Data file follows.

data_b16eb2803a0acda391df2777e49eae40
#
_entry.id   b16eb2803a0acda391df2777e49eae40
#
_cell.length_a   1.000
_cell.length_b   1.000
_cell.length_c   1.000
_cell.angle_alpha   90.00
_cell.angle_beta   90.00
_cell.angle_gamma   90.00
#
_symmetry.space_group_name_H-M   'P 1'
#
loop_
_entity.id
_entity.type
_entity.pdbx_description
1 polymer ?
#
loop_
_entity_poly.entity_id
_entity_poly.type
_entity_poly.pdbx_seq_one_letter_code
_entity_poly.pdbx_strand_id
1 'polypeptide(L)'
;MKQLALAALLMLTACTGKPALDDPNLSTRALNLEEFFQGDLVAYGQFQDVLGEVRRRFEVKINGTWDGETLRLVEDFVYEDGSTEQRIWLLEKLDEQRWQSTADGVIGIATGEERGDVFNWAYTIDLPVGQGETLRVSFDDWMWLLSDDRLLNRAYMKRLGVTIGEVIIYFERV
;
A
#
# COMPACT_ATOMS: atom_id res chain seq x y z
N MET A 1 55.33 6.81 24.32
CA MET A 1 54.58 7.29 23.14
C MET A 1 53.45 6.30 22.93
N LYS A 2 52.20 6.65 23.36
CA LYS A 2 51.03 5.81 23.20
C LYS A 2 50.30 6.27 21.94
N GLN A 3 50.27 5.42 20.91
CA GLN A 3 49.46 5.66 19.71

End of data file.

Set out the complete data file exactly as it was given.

data_b16eb2803a0acda391df2777e49eae40
#
_entry.id   b16eb2803a0acda391df2777e49eae40
#
_cell.length_a   1.000
_cell.length_b   1.000
_cell.length_c   1.000
_cell.angle_alpha   90.00
_cell.angle_beta   90.00
_cell.angle_gamma   90.00
#
_symmetry.space_group_name_H-M   'P 1'
#
loop_
_entity.id
_entity.type
_entity.pdbx_description
1 polymer ?
#
loop_
_entity_poly.entity_id
_entity_poly.type
_entity_poly.pdbx_seq_one_letter_code
_entity_poly.pdbx_strand_id
1 'polypeptide(L)'
;MKQLALAALLMLTACTGKPALDDPNLSTRALNLEEFFQGDLVAYGQFQDVLGEVRRRFEVKINGTWDGETLRLVEDFVYEDGSTEQRIWLLEKLDEQRWQSTADGVIGIATGEERGDVFNWAYTIDLPVGQGETLRVSFDDWMWLLSDDRLLNRAYMKRLGVTIGEVIIYFERV
;
A
#
# COMPACT_ATOMS: atom_id res chain seq x y z
N MET A 1 55.33 6.81 24.32
CA MET A 1 54.58 7.29 23.14
C MET A 1 53.45 6.30 22.93
N LYS A 2 52.20 6.65 23.36
CA LYS A 2 51.03 5.81 23.20
C LYS A 2 50.30 6.27 21.94
N GLN A 3 50.27 5.42 20.91
CA GLN A 3 49.46 5.66 19.71